Now we have been talking about the creation of a European Monetary System, and I hope – as is appropriate – that the birth is about to take place. Since the Copenhagen meeting of the European Council in April much work has been done, thanks in large measure to the impulse given by Chancellor Schmidt and President Giscard d’Estaing. The measure of agreement reached at the European Council at Bremen astonished the world and laid the basis for the detailed and technical work which is under way. As you know, we then envisaged that the European Council at Brussels next month should approve the creation of a European Monetary System to come into being on 1 January next year.

The creation of such a system would not of course be the same as European economic and monetary union, but it would be a major stride towards it. Success, while far from certain, is still well within our grasp. I want in the rest of my talk to consider some of the problems which have arisen and what might be done about them. First let me say as clearly and firmly as I can that there must be no back-sliding from what was envisaged at Bremen. There is a particular responsibility on those who then took the lead. The detailed and technical work to which I have just referred and which is of course essential if we are to achieve anything worthwhile, must not nevertheless be allowed to obscure or diminish the fundamental perspectives of Bremen. Let me recall what these were. First the European Council agreed that the creation of a zone of monetary stability in Europe was a highly desirable objective: the European Monetary System whose purpose was to bring it about must be durable and effective. Secondly the European Council agreed to work on the basis of a specific scheme for the creation of a European Monetary System although it naturally left this scheme open to amendment if necessary. Thirdly the European Council agreed that there should be concurrent studies of the action needed to be taken to strengthen the economies of the less prosperous member countries in the context of a European Monetary System, and stated that such measures would be essential if the zone of monetary stability was to succeed.

The essentials of the scheme on which all agreed to work can be stated as the creation of an ECU (or European Currency Unit) at the centre of the system and as a means of settlement between Community monetary authorities; the depositing of reserves for use among Community central banks (an illustrative but impact-making figure of 20 per cent of the gold and dollar reserves of Member States and 20 per cent of their national currencies was cited); the co-ordination of exchange rate policies with regard to third countries; and the eventual creation of a European Monetary Fund. I recall these points because they are in some danger of being buried beneath the leaves of an autumn of detailed discussion. But the decisions at Bremen and the essentials of the scheme on which all agreed to work are the indispensable basis of what we intend to set in place next year.

Some of the arguments which have taken place in and out of the Community institutions and between governments necessarily have a highly technical character. At the same time most cover points of underlying importance. First there has been the discussion about the choice of a numeraire for the new system. Should exchange rates be defined in terms of a parity grid, as in the present snake? Or should they be defined in terms of a basket of currencies, the basket in this case being the European Currency Unit whose composition would be the same as that of the present European unit of account? There are strong technical arguments for using the grid as the method of intervention but there has also been an underlying division between those countries at present in the snake who fear that the introduction of a basket system would impose unwanted responsibilities on them and promote inflation; and those at present outside who fear that the introduction of the parity grid would tilt the system in favour of creditor countries and impose an unwanted degree of deflation. I will not enter into the details of the argument, which I have no doubt are well known to you, but will simply draw attention to the so-called Belgian compromise which would define intervention obligations in terms of a parity grid, but use the basket as an indicator of divergence, that is to say would show whether creditor or debtor countries were getting out of line, and thus impose a certain symmetry of obligation. This argument is not resolved; but I have no doubt that it can and should be in the near future.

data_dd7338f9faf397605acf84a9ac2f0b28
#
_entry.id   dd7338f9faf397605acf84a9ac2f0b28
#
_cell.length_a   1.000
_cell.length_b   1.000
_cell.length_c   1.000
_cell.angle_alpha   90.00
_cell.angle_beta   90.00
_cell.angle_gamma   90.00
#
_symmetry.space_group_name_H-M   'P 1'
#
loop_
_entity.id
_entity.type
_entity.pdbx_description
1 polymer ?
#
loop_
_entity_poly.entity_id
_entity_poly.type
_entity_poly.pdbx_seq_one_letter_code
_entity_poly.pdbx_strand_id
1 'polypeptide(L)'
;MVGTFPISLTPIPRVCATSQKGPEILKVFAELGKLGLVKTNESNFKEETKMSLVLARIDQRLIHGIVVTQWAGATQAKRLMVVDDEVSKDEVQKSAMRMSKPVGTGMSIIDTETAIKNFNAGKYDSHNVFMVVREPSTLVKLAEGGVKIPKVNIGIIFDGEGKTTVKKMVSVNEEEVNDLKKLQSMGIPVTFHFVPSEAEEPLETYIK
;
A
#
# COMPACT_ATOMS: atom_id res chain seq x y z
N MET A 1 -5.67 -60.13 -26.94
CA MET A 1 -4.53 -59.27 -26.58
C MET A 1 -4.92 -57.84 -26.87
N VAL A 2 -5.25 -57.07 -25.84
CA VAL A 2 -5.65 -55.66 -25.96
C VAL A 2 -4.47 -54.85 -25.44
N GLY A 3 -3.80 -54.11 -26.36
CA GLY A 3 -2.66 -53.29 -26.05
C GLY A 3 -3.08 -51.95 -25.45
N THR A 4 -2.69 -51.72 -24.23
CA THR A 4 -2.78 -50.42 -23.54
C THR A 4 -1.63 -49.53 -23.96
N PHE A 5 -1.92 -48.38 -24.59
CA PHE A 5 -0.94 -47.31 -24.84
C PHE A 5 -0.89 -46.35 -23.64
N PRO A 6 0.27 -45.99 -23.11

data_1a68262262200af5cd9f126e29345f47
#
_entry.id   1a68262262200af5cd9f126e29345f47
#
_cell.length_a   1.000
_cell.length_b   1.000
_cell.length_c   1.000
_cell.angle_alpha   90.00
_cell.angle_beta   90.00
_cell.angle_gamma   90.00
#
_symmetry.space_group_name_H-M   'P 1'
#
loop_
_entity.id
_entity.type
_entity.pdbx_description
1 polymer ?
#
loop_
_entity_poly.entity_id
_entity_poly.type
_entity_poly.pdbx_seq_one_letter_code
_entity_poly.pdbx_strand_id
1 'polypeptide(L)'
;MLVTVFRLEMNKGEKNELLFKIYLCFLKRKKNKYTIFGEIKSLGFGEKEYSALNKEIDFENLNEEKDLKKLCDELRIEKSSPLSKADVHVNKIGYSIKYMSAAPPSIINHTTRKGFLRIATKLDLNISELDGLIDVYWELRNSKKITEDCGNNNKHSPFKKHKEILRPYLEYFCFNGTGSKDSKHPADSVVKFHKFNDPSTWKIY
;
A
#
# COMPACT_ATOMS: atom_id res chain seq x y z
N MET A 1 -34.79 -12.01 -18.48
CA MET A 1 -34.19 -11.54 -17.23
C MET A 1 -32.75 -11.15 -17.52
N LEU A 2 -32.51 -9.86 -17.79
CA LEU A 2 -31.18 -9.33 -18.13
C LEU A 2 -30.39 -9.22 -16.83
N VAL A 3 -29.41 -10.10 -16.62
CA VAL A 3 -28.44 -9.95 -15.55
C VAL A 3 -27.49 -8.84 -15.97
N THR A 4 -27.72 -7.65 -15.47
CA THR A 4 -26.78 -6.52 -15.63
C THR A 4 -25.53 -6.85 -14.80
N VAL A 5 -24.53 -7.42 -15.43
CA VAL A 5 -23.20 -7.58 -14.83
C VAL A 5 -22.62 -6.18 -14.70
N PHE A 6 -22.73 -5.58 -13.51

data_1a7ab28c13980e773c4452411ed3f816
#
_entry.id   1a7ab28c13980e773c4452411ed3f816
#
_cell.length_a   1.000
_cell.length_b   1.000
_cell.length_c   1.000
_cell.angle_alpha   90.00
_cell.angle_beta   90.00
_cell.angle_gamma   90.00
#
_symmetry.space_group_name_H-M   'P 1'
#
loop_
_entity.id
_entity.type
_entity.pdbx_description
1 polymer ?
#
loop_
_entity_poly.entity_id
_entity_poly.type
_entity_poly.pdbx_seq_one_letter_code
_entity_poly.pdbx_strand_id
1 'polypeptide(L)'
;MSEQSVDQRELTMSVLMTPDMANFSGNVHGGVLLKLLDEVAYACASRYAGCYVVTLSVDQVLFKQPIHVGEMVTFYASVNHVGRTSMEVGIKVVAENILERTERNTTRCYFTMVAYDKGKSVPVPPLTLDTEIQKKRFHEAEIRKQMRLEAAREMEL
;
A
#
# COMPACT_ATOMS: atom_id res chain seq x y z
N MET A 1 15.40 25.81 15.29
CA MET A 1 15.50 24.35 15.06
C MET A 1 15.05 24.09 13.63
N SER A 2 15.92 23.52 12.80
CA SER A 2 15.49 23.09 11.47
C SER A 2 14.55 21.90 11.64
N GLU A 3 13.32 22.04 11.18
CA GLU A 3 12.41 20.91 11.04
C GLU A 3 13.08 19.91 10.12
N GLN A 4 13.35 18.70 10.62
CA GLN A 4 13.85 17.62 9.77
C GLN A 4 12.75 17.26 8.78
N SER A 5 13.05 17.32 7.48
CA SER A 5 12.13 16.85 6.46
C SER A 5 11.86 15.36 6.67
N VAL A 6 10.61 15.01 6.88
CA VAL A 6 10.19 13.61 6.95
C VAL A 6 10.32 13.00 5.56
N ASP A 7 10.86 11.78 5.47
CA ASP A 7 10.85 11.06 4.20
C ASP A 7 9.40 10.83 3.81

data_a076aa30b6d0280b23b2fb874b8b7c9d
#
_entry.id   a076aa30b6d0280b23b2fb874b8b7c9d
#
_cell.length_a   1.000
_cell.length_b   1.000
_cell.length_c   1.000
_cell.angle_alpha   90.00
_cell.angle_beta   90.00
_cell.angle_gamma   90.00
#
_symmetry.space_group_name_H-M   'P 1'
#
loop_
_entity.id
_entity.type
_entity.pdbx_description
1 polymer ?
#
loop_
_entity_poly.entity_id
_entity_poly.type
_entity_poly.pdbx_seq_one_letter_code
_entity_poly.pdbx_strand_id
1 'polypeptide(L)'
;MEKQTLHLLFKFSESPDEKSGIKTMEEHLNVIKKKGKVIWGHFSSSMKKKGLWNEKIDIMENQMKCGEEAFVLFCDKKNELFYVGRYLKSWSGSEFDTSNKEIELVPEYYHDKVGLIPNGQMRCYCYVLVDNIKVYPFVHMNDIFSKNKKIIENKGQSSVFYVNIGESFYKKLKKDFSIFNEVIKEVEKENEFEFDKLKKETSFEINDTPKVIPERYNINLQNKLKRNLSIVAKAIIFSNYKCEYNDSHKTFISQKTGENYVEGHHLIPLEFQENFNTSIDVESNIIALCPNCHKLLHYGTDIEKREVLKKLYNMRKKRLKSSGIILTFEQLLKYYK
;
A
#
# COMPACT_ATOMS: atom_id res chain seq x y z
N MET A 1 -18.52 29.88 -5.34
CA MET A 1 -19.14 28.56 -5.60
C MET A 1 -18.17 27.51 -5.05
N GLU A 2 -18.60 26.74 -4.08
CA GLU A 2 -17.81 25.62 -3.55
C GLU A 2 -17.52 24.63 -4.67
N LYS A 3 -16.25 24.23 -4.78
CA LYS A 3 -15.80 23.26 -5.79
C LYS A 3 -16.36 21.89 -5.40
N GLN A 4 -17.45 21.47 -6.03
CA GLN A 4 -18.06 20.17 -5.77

Second there has been discussion about the width of margins to each side of the numeraire, and the possibility of adjustment. Here again there is some conflict of interest between those who are happy to retain the present margins of the snake and those (one at any rate) who would prefer wider margins. This is an argument over percentages into which I shall not enter. The question of adjustment is more important. Any participant in the system must be able to change its central rate if its costs and prices move out of line with those of its competitors or if it has undergone a structural change in its balance of payments. This is already true of the existing snake arrangements. It would obviously be contrary to the spirit of the whole enterprise if certain countries, in particular those with relatively high rates of inflation, availed themselves too often and too easily of the possibility of change and made no sustained effort to bring their inflation rates down to the level of their partners. Nevertheless some flexibility must be built into the system, and some of the fears which have been expressed about its absence seem to me ill-founded.